If I have told you quite clearly not to eat my cake, you should make clear that you would like to eat my cake despite my instruction.  Otherwise, users won't be able to trust that the standard works.

Sent via mobile, please excuse curtness and typos


-----Original message-----
From: Shane Wiley <wileys@yahoo-inc.com>
To: Rigo Wenning <rigo@w3.org>, "public-tracking@w3.org" <public-tracking@w3.org>
Cc: Alan Chapell <achapell@chapellassociates.com>, Jeffrey Chester <jeff@democraticmedia.org>, Jonathan Mayer <jmayer@stanford.edu>, David Singer <singer@apple.com>, John Simpson <john@consumerwatchdog.org>
Sent: Mon, Apr 2, 2012 15:41:46 GMT+00:00
Subject: RE: ACTION-152 - Write up logged-in-means-out-of-band-consent
Rigo,

Interestingly I believe it is your argument that attempts at eating its cake and having it too.

The issues this group is wrestling with will have impacts on the privacy debate far beyond the reach of DNT. I'm not sure how often you work in the internet advertising world or how much history you have the specifics of the privacy legal debate both in the US and the EU, but there will be no way to isolate the "appropriate consent" structure as applying only to DNT. This is exactly the reason advocates in this conversation are pushing so hard on these dimensions as they see this as an opportunity to solve multiple privacy topics in a single pass (Jonathan has said as much in email and in f2f meetings). While I'm supportive of solving all of the privacy debate, I believe it will be impossible to do this in our stated timeframe - if ever - as I believe many of these debates will live far into the future as our cultures and the Internet evolve together.

I don't see the disconnect (eat/have cake) between saying out-of-band consent trumps DNT and then allowing local law to define what is appropriate consent. In fact, I believe there will be many areas of this standard that will need to follow this formula. We've already agreed as a working group that we don't believe direct references to regional laws are appropriate in the standards documents (fine for conversation as a testing mechanism) - rather we'd simply state "in compliance with local law". I see several conversations within the TPWG as attempting to override local law by setting some default, pan-global privacy standard outside of DNT - "appropriate consent" is just one of these.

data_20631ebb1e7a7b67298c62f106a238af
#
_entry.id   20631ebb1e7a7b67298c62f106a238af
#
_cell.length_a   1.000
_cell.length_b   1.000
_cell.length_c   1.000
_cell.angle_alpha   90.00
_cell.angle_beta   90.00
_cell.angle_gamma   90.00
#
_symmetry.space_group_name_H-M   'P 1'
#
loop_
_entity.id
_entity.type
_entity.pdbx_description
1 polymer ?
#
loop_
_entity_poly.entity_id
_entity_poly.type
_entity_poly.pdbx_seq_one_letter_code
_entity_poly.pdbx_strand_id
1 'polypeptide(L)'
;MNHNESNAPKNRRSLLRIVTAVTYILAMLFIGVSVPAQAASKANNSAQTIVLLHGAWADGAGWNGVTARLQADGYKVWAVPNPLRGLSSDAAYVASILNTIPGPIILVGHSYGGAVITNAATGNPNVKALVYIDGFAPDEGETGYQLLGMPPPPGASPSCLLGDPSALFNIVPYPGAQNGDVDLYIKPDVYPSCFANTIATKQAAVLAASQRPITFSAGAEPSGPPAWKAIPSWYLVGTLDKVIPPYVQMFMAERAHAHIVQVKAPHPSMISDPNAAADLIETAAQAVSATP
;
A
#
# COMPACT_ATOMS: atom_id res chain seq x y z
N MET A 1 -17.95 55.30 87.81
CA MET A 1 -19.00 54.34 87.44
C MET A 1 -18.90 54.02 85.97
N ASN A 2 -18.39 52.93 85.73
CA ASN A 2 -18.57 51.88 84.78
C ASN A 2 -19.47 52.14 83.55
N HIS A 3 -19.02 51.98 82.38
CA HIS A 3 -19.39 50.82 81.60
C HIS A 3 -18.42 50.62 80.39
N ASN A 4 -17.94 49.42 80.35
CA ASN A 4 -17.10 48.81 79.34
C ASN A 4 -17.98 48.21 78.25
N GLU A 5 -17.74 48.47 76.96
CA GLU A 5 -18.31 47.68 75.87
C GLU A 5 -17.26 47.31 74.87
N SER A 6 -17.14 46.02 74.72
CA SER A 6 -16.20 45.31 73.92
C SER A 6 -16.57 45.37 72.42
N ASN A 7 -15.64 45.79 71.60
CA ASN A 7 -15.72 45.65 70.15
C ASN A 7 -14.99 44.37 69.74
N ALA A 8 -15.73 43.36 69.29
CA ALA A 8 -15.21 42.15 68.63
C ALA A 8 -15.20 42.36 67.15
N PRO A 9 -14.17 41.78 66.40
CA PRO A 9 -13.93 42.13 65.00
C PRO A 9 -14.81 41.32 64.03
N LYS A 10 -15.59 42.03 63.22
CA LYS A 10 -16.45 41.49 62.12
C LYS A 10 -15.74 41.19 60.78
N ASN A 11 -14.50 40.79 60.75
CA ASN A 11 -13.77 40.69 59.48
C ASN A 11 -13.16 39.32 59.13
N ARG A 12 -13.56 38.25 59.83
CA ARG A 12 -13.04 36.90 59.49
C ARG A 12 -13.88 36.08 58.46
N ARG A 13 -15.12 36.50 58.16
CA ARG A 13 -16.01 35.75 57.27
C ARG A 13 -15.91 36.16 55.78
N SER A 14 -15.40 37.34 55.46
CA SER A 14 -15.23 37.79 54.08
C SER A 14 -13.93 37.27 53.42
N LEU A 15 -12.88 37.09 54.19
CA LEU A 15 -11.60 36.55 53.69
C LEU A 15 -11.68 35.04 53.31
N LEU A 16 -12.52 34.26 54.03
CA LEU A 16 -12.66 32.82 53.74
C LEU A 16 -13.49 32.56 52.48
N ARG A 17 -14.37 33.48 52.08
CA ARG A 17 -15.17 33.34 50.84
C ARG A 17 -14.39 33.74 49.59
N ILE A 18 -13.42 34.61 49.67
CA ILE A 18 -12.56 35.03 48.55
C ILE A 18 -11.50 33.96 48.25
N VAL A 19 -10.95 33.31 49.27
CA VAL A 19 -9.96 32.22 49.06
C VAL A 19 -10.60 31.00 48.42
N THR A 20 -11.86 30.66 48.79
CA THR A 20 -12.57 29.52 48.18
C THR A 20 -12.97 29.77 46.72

- Shane

-----Original Message-----
From: Rigo Wenning [mailto:rigo@w3.org]
Sent: Monday, April 02, 2012 7:48 AM
To: public-tracking@w3.org
Cc: Shane Wiley; Alan Chapell; Jeffrey Chester; Jonathan Mayer; David Singer; John Simpson
Subject: Re: ACTION-152 - Write up logged-in-means-out-of-band-consent

Shane,

On Sunday 01 April 2012 20:54:12 Shane Wiley wrote:
> I disagree with your basic premise here: '"Out-of-band" is creating the
> trouble, because it imports troubles from outside in our definition space
> and we have to decide in how far we accept that (see below).'

You can't have the cake and eat it too.

Either you take some rule from outside (out of band is superior of what we
define here) and you accept that the discussion about quality of out of band
agreements for DNT compliance is in scope for our Group.

Or you say, those out of band agreements have some legal value outside DNT and
we do not discuss it here but manage the semantic clash in our legal
department. In this case you may well say that because you have out of band
agreement, you break DNT compliance without legal consequences.

Or we create some rules under which out of band is taken into account by DNT
while still maintaining DNT compliance. That needs definition of some
requirements for out-of-band agreement as accepted for compliance with the
_Specification_.

But what we should not accept is allowing services to say "we do DNT" while
basically ignoring DNT-rules because of an undefined out of band agreement.
This is so prone to abuse that DNT would become meaningless IMHO.

Best,

Rigo
Received on Monday, 2 April 2012 19:18:07 UTC

This archive was generated by hypermail 2.3.1 : Friday, 21 June 2013 10:11:27 UTC